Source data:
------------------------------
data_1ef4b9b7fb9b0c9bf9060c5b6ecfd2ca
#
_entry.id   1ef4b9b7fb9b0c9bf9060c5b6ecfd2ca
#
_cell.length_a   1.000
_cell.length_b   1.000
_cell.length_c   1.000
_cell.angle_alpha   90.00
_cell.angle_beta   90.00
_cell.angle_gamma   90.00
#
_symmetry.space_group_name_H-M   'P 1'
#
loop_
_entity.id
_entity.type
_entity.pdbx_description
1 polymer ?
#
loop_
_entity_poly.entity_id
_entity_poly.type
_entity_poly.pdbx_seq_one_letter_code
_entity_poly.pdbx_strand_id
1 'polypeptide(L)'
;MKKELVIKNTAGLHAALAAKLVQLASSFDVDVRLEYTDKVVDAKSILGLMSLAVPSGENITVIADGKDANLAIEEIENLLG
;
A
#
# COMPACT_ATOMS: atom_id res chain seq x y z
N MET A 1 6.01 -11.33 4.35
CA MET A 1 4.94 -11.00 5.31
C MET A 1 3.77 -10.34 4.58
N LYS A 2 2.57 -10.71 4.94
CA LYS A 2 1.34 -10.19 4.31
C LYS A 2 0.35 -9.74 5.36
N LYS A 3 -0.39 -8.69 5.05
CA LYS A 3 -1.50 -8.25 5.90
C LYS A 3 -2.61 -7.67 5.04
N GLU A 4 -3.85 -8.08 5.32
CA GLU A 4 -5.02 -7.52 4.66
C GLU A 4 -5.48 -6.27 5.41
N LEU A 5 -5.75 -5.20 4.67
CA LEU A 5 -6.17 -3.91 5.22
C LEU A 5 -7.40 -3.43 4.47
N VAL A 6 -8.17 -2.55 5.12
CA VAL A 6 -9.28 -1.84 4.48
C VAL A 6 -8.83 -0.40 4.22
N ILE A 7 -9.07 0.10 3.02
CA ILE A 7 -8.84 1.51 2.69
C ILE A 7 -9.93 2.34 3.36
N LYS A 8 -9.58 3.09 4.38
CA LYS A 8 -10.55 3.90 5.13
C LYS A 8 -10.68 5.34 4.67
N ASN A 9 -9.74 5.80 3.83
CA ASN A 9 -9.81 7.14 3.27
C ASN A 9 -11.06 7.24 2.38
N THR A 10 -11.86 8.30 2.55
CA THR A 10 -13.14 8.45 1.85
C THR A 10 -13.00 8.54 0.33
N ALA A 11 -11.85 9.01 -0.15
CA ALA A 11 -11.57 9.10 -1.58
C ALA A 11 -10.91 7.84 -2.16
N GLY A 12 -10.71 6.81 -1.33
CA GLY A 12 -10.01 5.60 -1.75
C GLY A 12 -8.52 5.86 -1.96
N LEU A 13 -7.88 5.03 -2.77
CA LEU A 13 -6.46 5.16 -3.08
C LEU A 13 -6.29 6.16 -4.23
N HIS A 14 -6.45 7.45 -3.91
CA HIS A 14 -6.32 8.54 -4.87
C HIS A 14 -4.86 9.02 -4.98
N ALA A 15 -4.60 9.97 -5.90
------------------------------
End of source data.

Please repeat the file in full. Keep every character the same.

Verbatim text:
data_1ef4b9b7fb9b0c9bf9060c5b6ecfd2ca
#
_entry.id   1ef4b9b7fb9b0c9bf9060c5b6ecfd2ca
#
_cell.length_a   1.000
_cell.length_b   1.000
_cell.length_c   1.000
_cell.angle_alpha   90.00
_cell.angle_beta   90.00
_cell.angle_gamma   90.00
#
_symmetry.space_group_name_H-M   'P 1'
#
loop_
_entity.id
_entity.type
_entity.pdbx_description
1 polymer ?
#
loop_
_entity_poly.entity_id
_entity_poly.type
_entity_poly.pdbx_seq_one_letter_code
_entity_poly.pdbx_strand_id
1 'polypeptide(L)'
;MKKELVIKNTAGLHAALAAKLVQLASSFDVDVRLEYTDKVVDAKSILGLMSLAVPSGENITVIADGKDANLAIEEIENLLG
;
A
#
# COMPACT_ATOMS: atom_id res chain seq x y z
N MET A 1 6.01 -11.33 4.35
CA MET A 1 4.94 -11.00 5.31
C MET A 1 3.77 -10.34 4.58
N LYS A 2 2.57 -10.71 4.94
CA LYS A 2 1.34 -10.19 4.31
C LYS A 2 0.35 -9.74 5.36
N LYS A 3 -0.39 -8.69 5.05
CA LYS A 3 -1.50 -8.25 5.90
C LYS A 3 -2.61 -7.67 5.04
N GLU A 4 -3.85 -8.08 5.32
CA GLU A 4 -5.02 -7.52 4.66
C GLU A 4 -5.48 -6.27 5.41
N LEU A 5 -5.75 -5.20 4.67
CA LEU A 5 -6.17 -3.91 5.22
C LEU A 5 -7.40 -3.43 4.47
N VAL A 6 -8.17 -2.55 5.12
CA VAL A 6 -9.28 -1.84 4.48
C VAL A 6 -8.83 -0.40 4.22
N ILE A 7 -9.07 0.10 3.02
CA ILE A 7 -8.84 1.51 2.69
C ILE A 7 -9.93 2.34 3.36
N LYS A 8 -9.58 3.09 4.38
CA LYS A 8 -10.55 3.90 5.13
C LYS A 8 -10.68 5.34 4.67
N ASN A 9 -9.74 5.80 3.83
CA ASN A 9 -9.81 7.14 3.27
C ASN A 9 -11.06 7.24 2.38
N THR A 10 -11.86 8.30 2.55
CA THR A 10 -13.14 8.45 1.85
C THR A 10 -13.00 8.54 0.33
N ALA A 11 -11.85 9.01 -0.15
CA ALA A 11 -11.57 9.10 -1.58
C ALA A 11 -10.91 7.84 -2.16
N GLY A 12 -10.71 6.81 -1.33
CA GLY A 12 -10.01 5.60 -1.75
C GLY A 12 -8.52 5.86 -1.96
N LEU A 13 -7.88 5.03 -2.77
CA LEU A 13 -6.46 5.16 -3.08
C LEU A 13 -6.29 6.16 -4.23
N HIS A 14 -6.45 7.45 -3.91
CA HIS A 14 -6.32 8.54 -4.87
C HIS A 14 -4.86 9.02 -4.98
N ALA A 15 -4.60 9.97 -5.90